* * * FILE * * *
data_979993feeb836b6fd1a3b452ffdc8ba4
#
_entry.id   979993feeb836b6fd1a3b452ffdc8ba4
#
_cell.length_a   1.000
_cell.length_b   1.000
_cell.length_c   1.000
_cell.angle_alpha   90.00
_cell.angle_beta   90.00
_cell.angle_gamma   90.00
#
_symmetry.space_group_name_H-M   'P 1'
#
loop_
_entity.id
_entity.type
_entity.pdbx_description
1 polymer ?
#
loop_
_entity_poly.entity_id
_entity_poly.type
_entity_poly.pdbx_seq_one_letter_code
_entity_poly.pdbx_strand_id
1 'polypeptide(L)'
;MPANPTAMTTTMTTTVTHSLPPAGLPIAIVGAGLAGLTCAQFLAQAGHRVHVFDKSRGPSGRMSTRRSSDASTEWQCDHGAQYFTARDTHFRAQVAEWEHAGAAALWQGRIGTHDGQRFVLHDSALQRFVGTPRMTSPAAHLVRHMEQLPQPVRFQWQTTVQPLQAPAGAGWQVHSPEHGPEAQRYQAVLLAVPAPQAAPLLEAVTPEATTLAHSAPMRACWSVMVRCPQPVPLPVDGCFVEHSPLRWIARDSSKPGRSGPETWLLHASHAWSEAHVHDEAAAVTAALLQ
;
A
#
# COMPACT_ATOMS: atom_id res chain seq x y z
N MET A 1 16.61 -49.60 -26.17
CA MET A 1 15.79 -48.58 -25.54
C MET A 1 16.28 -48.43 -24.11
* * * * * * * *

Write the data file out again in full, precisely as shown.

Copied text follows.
data_979993feeb836b6fd1a3b452ffdc8ba4
#
_entry.id   979993feeb836b6fd1a3b452ffdc8ba4
#
_cell.length_a   1.000
_cell.length_b   1.000
_cell.length_c   1.000
_cell.angle_alpha   90.00
_cell.angle_beta   90.00
_cell.angle_gamma   90.00
#
_symmetry.space_group_name_H-M   'P 1'
#
loop_
_entity.id
_entity.type
_entity.pdbx_description
1 polymer ?
#
loop_
_entity_poly.entity_id
_entity_poly.type
_entity_poly.pdbx_seq_one_letter_code
_entity_poly.pdbx_strand_id
1 'polypeptide(L)'
;MPANPTAMTTTMTTTVTHSLPPAGLPIAIVGAGLAGLTCAQFLAQAGHRVHVFDKSRGPSGRMSTRRSSDASTEWQCDHGAQYFTARDTHFRAQVAEWEHAGAAALWQGRIGTHDGQRFVLHDSALQRFVGTPRMTSPAAHLVRHMEQLPQPVRFQWQTTVQPLQAPAGAGWQVHSPEHGPEAQRYQAVLLAVPAPQAAPLLEAVTPEATTLAHSAPMRACWSVMVRCPQPVPLPVDGCFVEHSPLRWIARDSSKPGRSGPETWLLHASHAWSEAHVHDEAAAVTAALLQ
;
A
#
# COMPACT_ATOMS: atom_id res chain seq x y z
N MET A 1 16.61 -49.60 -26.17
CA MET A 1 15.79 -48.58 -25.54
C MET A 1 16.28 -48.43 -24.11